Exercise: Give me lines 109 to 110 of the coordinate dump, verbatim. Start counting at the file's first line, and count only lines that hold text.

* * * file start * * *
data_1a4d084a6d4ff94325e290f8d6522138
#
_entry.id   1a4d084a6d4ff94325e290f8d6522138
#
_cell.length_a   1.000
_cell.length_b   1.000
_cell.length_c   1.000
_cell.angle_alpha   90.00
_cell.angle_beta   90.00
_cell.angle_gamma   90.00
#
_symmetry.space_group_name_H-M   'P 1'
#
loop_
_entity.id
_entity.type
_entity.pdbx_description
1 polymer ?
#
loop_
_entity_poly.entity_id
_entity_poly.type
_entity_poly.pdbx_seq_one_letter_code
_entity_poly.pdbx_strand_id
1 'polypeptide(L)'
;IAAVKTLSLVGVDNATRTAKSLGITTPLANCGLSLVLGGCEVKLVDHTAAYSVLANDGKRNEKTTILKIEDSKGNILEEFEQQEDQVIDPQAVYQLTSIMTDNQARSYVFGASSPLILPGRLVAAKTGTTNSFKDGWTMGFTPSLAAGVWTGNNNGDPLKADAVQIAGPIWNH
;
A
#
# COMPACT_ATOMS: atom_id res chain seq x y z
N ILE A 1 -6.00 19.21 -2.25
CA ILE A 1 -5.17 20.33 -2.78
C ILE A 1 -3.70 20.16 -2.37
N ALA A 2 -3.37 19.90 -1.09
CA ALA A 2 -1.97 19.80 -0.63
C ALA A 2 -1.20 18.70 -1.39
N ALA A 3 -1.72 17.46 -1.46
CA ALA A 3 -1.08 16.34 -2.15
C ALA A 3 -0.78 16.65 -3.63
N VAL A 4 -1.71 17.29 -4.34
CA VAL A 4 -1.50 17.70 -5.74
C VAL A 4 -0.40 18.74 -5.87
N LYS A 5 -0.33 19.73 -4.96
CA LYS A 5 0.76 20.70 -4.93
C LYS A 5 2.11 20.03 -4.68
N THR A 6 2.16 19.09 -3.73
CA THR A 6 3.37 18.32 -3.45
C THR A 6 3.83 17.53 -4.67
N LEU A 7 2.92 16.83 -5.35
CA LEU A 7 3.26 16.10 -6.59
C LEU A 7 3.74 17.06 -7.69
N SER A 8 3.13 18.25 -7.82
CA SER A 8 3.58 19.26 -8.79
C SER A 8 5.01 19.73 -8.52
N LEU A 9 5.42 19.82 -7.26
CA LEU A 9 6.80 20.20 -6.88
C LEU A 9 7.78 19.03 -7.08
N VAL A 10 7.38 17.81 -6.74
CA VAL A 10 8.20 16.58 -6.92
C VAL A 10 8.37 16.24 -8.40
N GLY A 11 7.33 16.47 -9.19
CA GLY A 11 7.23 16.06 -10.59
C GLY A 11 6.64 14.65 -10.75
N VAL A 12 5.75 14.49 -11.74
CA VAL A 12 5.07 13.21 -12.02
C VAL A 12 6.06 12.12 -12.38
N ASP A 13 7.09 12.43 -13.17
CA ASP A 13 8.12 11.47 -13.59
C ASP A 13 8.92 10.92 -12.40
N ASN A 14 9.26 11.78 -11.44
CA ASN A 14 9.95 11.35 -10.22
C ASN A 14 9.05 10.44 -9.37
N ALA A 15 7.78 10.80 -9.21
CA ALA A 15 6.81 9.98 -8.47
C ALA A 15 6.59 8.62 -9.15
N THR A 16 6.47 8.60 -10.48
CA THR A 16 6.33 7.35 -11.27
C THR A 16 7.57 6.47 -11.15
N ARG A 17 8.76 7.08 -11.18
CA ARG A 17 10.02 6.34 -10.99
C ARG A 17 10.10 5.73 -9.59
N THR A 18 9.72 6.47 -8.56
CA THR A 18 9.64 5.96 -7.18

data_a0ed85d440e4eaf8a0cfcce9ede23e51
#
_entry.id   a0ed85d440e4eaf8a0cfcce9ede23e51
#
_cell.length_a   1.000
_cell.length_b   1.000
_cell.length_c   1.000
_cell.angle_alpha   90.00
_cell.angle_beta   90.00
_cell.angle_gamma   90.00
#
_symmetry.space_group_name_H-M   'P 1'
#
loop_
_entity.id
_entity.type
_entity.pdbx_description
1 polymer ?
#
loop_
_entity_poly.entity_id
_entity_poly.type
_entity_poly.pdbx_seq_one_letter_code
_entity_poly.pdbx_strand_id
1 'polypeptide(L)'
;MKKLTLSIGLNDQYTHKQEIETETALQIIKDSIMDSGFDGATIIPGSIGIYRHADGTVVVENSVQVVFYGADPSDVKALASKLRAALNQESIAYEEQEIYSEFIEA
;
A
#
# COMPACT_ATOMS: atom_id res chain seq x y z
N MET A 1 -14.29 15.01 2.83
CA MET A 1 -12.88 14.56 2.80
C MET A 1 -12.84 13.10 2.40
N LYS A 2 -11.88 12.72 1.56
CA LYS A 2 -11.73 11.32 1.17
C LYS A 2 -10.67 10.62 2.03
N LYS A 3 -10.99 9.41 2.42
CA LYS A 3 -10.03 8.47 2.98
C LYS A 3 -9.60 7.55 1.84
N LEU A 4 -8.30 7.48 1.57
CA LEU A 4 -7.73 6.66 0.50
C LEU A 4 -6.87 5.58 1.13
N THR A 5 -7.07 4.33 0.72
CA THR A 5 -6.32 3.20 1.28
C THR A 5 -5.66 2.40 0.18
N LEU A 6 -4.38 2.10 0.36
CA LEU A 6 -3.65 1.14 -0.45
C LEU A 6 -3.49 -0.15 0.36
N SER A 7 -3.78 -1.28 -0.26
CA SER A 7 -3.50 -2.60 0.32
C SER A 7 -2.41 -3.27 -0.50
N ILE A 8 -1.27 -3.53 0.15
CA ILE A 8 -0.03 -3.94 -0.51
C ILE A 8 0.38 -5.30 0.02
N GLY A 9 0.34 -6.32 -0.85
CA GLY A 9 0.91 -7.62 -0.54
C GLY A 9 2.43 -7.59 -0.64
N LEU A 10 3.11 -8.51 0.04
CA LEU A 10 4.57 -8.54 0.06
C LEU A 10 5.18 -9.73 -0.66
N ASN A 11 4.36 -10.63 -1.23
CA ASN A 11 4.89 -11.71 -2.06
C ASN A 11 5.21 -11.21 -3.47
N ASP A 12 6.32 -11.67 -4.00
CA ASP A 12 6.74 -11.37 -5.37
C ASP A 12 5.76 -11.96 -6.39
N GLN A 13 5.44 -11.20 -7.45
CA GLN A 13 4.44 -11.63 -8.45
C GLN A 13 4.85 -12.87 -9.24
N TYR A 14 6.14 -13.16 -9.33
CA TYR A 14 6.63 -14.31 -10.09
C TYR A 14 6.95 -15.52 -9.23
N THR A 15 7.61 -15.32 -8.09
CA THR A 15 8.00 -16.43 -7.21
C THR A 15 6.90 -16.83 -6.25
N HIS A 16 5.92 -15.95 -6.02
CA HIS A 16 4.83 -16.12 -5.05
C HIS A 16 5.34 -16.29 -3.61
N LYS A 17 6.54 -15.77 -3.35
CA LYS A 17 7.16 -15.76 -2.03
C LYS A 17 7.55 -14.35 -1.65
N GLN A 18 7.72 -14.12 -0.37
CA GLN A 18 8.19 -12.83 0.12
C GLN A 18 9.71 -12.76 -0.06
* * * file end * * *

;MKKLTLSIGLNDQYTHKQEIETETALQIIKDSIMDSGFDGATIIPGSIGIYRHADGTVVVENSVQVVFYGADPSDVKALASKLRAALNQESIAYEEQEIYSEFIEA
;